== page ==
Restoration work praised

MULTI-million pound work to restore one of Suffolk's best loved buildings has been praised in a new practical guide on how to conserve Britain's rich heritage.

MULTI-million pound work to restore one of Suffolk's best loved buildings has been praised in a new practical guide on how to conserve Britain's rich heritage.

Suffolk Coastal planning officers' part in conserving and renovating Snape Maltings was commended by English Heritage as representing one of the best examples of constructive conservation in the country.

The Maltings is the district's premier arts venue and its concert hall and shops attract more than 500,000 visitors a year, but the majority of the grade two listed Victorian buildings in the complex had fallen into disuse and were in dire need of repair.

Now they are being restored - to create more attractions, including the recently expanded home and garden store and a new café, plus apartments, a heritage centre, museum and workshop to house already established painting, craft courses and art exhibitions.

“Suffolk Coastal's planning officers worked with Aldeburgh Music, owner Johnny Gooderham, Haworth Tompkins, the architects, and English Heritage, to come up with new ways of using the Maltings buildings while remaining in tune with their historic features,” said Ivan Jowers, chairman of the council's development control committee.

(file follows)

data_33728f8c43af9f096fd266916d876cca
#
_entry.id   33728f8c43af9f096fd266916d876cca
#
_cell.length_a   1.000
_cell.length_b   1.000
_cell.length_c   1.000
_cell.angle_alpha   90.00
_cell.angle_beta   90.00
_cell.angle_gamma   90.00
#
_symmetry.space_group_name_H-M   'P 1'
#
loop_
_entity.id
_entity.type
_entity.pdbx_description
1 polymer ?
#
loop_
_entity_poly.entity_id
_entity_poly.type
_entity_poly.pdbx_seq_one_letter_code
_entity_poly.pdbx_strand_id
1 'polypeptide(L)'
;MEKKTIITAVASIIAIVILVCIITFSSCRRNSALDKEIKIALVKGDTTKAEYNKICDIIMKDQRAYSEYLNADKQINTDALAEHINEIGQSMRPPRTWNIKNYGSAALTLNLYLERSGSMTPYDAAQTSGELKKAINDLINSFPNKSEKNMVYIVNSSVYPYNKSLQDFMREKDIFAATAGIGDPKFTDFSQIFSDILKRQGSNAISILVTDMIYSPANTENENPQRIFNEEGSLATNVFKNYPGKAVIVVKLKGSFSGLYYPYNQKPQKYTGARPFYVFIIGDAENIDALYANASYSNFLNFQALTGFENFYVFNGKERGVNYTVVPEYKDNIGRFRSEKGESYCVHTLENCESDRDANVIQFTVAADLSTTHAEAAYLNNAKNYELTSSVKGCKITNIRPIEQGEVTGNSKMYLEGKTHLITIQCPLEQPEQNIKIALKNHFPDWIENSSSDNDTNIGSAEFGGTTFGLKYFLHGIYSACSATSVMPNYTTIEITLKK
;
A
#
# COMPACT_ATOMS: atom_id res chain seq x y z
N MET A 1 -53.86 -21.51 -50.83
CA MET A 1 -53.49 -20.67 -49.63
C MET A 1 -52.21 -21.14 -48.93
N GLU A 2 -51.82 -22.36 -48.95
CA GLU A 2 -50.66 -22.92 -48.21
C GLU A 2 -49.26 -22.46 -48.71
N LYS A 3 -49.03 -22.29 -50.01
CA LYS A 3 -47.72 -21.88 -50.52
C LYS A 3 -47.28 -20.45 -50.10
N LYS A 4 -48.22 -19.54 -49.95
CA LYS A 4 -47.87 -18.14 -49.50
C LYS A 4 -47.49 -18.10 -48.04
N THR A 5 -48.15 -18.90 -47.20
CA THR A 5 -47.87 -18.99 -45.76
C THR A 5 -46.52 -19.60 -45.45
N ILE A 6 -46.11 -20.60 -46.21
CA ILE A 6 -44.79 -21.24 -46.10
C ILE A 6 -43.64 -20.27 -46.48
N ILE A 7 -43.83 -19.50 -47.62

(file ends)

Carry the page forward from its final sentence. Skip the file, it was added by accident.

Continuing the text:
“What we have achieved at Snape Maltings forms one of 20 case studies in a new book published by English Heritage, Constructive Conservation In Practice. It is the second volume in a series aimed at raising awareness of constructive conservation and giving others the confidence to take on such projects.

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“Thanks to the success of the link-up, we have set a shining example for other organisations to follow, and saved some of our district's finest buildings that otherwise would have fallen into ruin.”

Paddy Dillon, of Haworth Tompkins, said “Converting the buildings to new uses without destroying their unique character presents a whole range of challenges, and our dialogue with English Heritage and Suffolk Coastal planning officers has been central to the project. Together we have developed a response to the Maltings which gives them a new future.”

Jonathan Reekie, chief executive of Aldeburgh Music, said: “The building work is now very advanced and it is clear that new life is being successfully brought to this site, whilst maintaining its unique character.”

Do you like the restoration of Snape Maltings? Should old buildings like this be saved and brought back into use? Write to Your Letters, Evening Star, 30 Lower Brook Street, Ipswich, IP4 1AN, or e-mail EveningStarLetters@eveningstar.co.uk

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